Discovery Museum Newcastle Gateshead

International Women's Day is celebrated in March each year and a great opportunity to shine the spotlight on women from Newcastle who come from a range of backgrounds and have had a major influence in their field or, perhaps need their story to be retold to ensure their history is not forgotten. From international sports stars to innovators and change-makers to historical figures - we have collated a list of women from Newcastle and the North East who deserve to be recognised any day of the year! Some women will be familiar to you, while others are relatively unknown names who should be celebrated!

Discovery Museum in Newcastle recently compiled a list of 25 fascinating women from the North East which highlights the untold stories of influential and inspirational women in the region. When visitors are able to explore the Newcastle-based museum in person once again, make sure to follow the self-led trail dedicated to the women of the North East. The Her Story trail by Discovery Museum was directly inspired by the book Angels of the North by Baroness Joyce Quin and Moira Kilkenny. While we wait for museums to reopen - discover Her Story on Discovery Museum's website.  

Mary Astell and Margaret Cavendish: Authors

Mary Astell is an author who was born in Newcastle over 300 years ago in 1666. Mary Astell is credited as not only an author but also a philosopher and considered 'the first English feminist.' She was a passionate advocate for equal educational opportunities for women and was a prolific writer although her published works were anonymous.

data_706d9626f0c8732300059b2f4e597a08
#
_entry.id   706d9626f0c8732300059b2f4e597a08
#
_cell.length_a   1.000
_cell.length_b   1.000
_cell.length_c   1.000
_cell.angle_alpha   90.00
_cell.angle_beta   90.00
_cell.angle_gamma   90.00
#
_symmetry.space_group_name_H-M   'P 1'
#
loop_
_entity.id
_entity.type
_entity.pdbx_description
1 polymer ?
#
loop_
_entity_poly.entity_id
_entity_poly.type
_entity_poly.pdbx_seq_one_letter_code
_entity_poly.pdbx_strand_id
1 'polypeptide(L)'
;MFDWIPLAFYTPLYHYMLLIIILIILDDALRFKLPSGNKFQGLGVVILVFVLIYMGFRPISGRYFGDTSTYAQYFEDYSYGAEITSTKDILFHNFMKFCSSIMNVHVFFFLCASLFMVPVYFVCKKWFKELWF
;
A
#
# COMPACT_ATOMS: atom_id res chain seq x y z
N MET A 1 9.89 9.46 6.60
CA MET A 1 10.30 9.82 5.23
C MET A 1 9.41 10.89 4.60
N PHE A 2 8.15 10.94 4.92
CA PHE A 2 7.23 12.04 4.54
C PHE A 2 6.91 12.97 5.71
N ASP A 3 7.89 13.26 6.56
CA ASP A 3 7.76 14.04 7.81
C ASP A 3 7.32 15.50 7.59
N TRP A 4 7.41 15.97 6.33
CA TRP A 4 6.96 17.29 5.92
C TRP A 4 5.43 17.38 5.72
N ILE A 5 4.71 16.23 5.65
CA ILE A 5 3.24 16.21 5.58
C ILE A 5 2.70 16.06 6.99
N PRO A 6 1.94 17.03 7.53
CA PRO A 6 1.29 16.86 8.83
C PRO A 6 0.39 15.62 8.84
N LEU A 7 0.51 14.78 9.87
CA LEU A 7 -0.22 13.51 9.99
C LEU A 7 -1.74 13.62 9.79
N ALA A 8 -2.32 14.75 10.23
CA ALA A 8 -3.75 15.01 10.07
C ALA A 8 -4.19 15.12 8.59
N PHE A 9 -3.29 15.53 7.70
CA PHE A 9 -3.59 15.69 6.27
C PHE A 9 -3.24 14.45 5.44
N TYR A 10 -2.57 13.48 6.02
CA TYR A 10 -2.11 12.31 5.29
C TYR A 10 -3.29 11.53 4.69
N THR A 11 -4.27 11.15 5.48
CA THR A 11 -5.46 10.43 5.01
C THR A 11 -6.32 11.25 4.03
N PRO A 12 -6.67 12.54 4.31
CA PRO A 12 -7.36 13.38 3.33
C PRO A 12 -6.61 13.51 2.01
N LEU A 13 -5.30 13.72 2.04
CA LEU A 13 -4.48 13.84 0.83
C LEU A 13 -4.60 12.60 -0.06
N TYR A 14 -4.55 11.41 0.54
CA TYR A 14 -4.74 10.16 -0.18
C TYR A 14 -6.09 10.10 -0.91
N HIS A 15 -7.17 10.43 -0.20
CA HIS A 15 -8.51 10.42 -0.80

Another fascinating woman from the 17th century, was English aristocrat Margaret Cavendish - Duchess of Newcastle-Upon-Tyne (1623–1673). The Duchess was a poet, essayist, writer and philosopher who contributed to the literary history of the region. She has also gained fame as one of the first female science fiction writers, with her novel The Blazing World which was published in 1666.

Visitors to Newcastle who are interested in the region's literary history and cultural contribution should explore the wealth of resources at Newcastle University's Robinson Library or browse the inspiring shelves at The Lit and Phil which ooze history. Laing Art Gallery had planned to launch its latest exhibition, Challenging Convention, on 27 March 2021 but you will have to wait a little while longer as they wait for the go ahead from government for reopening. The exhibition will explore the work of four female artists who used their creative work to challenge tradition and convention.

Anna Richardson: Abolitionist and campaigner

Anna Richardson was born in 1806 and lived for much of her life in Newcastle where she became an integral part of the 'free produce movement' which campaigned for people to boycott products that were created using slave labour. Anna was also a committed Quaker, activist, writer and peace campaigner but most notably, Anna, alongside her sister-in-law, was instrumental in raising the funds to buy the freedom of escaped African American slave, Fredrick Douglass

Anna features in Discovery Museum's Discover Her Story trail where you can find out more about her life.

Dr Ruth Nicholson: Medical professional and pioneer